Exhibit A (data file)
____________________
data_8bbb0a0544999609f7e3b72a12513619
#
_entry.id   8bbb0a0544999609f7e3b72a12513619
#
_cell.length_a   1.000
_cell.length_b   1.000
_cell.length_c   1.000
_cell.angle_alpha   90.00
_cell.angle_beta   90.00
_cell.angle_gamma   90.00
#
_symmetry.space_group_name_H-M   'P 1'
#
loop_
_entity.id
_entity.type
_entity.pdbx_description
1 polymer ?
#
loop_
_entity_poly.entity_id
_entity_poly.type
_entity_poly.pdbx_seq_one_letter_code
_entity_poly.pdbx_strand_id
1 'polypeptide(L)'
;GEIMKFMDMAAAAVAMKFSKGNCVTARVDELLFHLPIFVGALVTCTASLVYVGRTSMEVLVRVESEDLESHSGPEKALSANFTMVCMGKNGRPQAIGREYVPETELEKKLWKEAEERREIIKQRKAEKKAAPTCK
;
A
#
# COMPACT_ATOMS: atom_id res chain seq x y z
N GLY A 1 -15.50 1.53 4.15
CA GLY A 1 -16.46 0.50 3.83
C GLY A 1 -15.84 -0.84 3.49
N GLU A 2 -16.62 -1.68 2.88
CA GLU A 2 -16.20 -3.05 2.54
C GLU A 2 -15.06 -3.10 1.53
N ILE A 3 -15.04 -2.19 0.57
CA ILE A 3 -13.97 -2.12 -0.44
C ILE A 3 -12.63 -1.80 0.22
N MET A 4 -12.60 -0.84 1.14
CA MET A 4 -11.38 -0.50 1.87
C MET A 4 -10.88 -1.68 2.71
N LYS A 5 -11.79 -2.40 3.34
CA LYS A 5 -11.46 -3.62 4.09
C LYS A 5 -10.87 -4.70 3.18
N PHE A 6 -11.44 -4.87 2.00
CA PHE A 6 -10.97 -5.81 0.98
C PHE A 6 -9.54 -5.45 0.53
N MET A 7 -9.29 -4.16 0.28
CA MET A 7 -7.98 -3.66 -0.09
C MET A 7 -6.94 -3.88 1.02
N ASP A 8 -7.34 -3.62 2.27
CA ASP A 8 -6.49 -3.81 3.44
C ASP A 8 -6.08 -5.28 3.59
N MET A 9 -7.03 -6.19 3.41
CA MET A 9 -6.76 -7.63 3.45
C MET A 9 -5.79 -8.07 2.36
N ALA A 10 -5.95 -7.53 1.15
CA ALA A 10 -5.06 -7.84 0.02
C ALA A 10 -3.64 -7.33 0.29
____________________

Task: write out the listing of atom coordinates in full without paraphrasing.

data_8bbb0a0544999609f7e3b72a12513619
#
_entry.id   8bbb0a0544999609f7e3b72a12513619
#
_cell.length_a   1.000
_cell.length_b   1.000
_cell.length_c   1.000
_cell.angle_alpha   90.00
_cell.angle_beta   90.00
_cell.angle_gamma   90.00
#
_symmetry.space_group_name_H-M   'P 1'
#
loop_
_entity.id
_entity.type
_entity.pdbx_description
1 polymer ?
#
loop_
_entity_poly.entity_id
_entity_poly.type
_entity_poly.pdbx_seq_one_letter_code
_entity_poly.pdbx_strand_id
1 'polypeptide(L)'
;GEIMKFMDMAAAAVAMKFSKGNCVTARVDELLFHLPIFVGALVTCTASLVYVGRTSMEVLVRVESEDLESHSGPEKALSANFTMVCMGKNGRPQAIGREYVPETELEKKLWKEAEERREIIKQRKAEKKAAPTCK
;
A
#
# COMPACT_ATOMS: atom_id res chain seq x y z
N GLY A 1 -15.50 1.53 4.15
CA GLY A 1 -16.46 0.50 3.83
C GLY A 1 -15.84 -0.84 3.49
N GLU A 2 -16.62 -1.68 2.88
CA GLU A 2 -16.20 -3.05 2.54
C GLU A 2 -15.06 -3.10 1.53
N ILE A 3 -15.04 -2.19 0.57
CA ILE A 3 -13.97 -2.12 -0.44
C ILE A 3 -12.63 -1.80 0.22
N MET A 4 -12.60 -0.84 1.14
CA MET A 4 -11.38 -0.50 1.87
C MET A 4 -10.88 -1.68 2.71
N LYS A 5 -11.79 -2.40 3.34
CA LYS A 5 -11.46 -3.62 4.09
C LYS A 5 -10.87 -4.70 3.18
N PHE A 6 -11.44 -4.87 2.00
CA PHE A 6 -10.97 -5.81 0.98
C PHE A 6 -9.54 -5.45 0.53
N MET A 7 -9.29 -4.16 0.28
CA MET A 7 -7.98 -3.66 -0.09
C MET A 7 -6.94 -3.88 1.02
N ASP A 8 -7.34 -3.62 2.27
CA ASP A 8 -6.49 -3.81 3.44
C ASP A 8 -6.08 -5.28 3.59
N MET A 9 -7.03 -6.19 3.41
CA MET A 9 -6.76 -7.63 3.45
C MET A 9 -5.79 -8.07 2.36
N ALA A 10 -5.95 -7.53 1.15
CA ALA A 10 -5.06 -7.84 0.02
C ALA A 10 -3.64 -7.33 0.29